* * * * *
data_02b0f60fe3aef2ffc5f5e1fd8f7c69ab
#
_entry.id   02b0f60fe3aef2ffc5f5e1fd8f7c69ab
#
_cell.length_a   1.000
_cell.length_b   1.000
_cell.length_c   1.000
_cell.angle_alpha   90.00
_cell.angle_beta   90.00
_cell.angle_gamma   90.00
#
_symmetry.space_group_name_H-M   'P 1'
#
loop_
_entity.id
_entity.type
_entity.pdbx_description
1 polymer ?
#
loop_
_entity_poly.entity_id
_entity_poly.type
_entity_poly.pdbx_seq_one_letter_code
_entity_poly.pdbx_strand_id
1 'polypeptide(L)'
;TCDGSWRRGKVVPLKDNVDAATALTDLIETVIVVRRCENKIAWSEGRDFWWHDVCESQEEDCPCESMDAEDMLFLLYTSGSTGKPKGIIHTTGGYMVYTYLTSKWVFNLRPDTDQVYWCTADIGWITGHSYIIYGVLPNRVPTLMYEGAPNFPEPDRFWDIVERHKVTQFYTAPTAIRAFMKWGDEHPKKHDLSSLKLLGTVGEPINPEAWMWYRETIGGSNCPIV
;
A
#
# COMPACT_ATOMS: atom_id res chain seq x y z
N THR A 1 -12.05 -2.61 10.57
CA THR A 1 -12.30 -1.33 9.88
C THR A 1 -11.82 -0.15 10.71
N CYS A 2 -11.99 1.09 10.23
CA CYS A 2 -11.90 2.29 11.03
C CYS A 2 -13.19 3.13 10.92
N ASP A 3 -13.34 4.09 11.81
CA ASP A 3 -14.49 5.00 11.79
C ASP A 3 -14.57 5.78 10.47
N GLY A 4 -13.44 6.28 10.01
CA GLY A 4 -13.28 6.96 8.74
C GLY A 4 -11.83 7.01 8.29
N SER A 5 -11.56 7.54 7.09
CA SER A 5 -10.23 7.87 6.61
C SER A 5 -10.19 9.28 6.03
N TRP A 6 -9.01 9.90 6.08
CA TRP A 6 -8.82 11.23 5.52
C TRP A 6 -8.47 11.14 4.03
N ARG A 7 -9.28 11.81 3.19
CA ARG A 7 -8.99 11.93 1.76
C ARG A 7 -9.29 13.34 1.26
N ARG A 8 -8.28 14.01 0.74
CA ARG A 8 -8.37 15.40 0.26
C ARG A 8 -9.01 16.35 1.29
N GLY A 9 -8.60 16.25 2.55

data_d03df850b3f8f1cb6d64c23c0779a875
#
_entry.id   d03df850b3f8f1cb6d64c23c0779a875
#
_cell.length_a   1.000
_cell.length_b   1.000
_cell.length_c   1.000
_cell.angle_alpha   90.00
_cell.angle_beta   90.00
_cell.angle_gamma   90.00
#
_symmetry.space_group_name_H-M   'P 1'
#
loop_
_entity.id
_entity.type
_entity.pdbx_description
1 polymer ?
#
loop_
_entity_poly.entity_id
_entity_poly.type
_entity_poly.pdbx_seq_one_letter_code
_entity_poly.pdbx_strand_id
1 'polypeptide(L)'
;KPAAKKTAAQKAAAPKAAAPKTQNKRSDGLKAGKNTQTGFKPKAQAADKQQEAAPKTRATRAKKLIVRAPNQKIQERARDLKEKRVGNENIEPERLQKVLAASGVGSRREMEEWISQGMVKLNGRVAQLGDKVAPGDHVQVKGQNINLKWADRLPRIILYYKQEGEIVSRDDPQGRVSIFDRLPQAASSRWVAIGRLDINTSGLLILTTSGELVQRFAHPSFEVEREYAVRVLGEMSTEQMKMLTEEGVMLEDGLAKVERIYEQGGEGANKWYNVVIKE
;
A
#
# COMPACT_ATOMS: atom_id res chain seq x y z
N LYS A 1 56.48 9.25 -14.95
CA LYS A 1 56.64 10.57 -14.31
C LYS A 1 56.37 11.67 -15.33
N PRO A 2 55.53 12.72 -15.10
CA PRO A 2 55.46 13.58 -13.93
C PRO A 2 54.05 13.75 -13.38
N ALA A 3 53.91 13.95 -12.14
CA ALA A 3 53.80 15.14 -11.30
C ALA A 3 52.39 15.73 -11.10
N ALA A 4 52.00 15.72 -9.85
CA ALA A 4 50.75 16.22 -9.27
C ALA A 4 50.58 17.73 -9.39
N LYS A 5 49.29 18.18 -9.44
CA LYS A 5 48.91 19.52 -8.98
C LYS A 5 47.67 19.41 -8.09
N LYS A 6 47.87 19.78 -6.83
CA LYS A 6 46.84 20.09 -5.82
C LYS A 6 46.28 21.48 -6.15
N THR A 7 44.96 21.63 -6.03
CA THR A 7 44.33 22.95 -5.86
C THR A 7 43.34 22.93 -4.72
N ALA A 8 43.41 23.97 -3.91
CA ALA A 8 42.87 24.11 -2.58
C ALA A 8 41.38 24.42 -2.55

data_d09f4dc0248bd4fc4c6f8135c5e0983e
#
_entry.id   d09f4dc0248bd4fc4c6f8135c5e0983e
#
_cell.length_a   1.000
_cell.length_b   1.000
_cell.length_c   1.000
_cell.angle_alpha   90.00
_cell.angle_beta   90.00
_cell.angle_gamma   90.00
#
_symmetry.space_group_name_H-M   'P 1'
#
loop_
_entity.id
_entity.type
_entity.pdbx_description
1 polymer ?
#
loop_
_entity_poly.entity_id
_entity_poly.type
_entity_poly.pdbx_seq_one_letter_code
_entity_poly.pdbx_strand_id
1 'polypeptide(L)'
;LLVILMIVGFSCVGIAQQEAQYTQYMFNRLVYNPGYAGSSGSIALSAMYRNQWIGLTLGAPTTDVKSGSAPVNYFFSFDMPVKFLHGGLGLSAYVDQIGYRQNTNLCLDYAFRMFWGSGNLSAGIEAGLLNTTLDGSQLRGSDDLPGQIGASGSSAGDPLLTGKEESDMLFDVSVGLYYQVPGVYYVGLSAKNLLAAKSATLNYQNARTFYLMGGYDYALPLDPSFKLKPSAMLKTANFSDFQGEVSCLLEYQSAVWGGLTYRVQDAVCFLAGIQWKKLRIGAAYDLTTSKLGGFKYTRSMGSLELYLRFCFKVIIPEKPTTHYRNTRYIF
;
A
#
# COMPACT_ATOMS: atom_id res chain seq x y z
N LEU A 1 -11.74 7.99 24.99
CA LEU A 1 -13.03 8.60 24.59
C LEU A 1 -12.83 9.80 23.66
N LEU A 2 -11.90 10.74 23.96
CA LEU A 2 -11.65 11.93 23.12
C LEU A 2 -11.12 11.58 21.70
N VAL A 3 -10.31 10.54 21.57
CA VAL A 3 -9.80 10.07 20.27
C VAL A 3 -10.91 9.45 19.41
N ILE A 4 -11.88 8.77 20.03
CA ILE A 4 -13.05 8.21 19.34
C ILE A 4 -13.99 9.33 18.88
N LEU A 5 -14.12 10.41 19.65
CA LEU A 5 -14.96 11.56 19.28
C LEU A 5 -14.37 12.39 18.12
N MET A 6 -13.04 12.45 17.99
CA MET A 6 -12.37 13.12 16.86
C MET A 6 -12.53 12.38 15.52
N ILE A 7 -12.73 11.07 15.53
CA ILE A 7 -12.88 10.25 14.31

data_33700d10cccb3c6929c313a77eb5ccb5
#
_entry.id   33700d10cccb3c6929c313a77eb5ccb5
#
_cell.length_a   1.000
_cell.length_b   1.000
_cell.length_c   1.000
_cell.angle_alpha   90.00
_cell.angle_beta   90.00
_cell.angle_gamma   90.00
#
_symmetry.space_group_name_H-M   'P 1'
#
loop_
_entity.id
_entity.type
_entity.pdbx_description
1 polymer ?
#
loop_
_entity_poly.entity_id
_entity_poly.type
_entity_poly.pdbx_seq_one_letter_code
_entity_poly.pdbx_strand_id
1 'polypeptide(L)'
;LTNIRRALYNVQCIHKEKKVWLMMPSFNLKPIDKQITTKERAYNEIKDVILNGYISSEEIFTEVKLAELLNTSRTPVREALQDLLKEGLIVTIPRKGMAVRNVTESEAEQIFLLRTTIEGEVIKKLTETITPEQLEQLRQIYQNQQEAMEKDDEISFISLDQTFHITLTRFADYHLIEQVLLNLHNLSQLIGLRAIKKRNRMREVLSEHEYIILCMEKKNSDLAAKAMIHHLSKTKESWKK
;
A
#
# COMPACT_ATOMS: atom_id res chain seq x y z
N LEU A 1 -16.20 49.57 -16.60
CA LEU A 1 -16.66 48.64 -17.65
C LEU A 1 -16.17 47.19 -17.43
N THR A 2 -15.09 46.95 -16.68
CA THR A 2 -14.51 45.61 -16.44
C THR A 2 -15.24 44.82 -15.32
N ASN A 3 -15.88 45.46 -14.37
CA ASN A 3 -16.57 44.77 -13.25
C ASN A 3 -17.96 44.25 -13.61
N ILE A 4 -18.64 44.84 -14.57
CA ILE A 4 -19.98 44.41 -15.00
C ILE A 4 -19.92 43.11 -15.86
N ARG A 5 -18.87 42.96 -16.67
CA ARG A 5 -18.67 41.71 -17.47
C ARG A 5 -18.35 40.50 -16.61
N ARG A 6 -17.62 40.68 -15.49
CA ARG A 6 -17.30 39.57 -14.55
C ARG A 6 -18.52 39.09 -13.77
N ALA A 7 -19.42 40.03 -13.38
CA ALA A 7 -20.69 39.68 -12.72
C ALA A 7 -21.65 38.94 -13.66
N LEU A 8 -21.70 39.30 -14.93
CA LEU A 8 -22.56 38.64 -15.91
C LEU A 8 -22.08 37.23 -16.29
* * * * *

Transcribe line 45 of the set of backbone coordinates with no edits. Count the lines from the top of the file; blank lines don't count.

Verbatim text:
C SER A 5 -10.19 9.28 6.03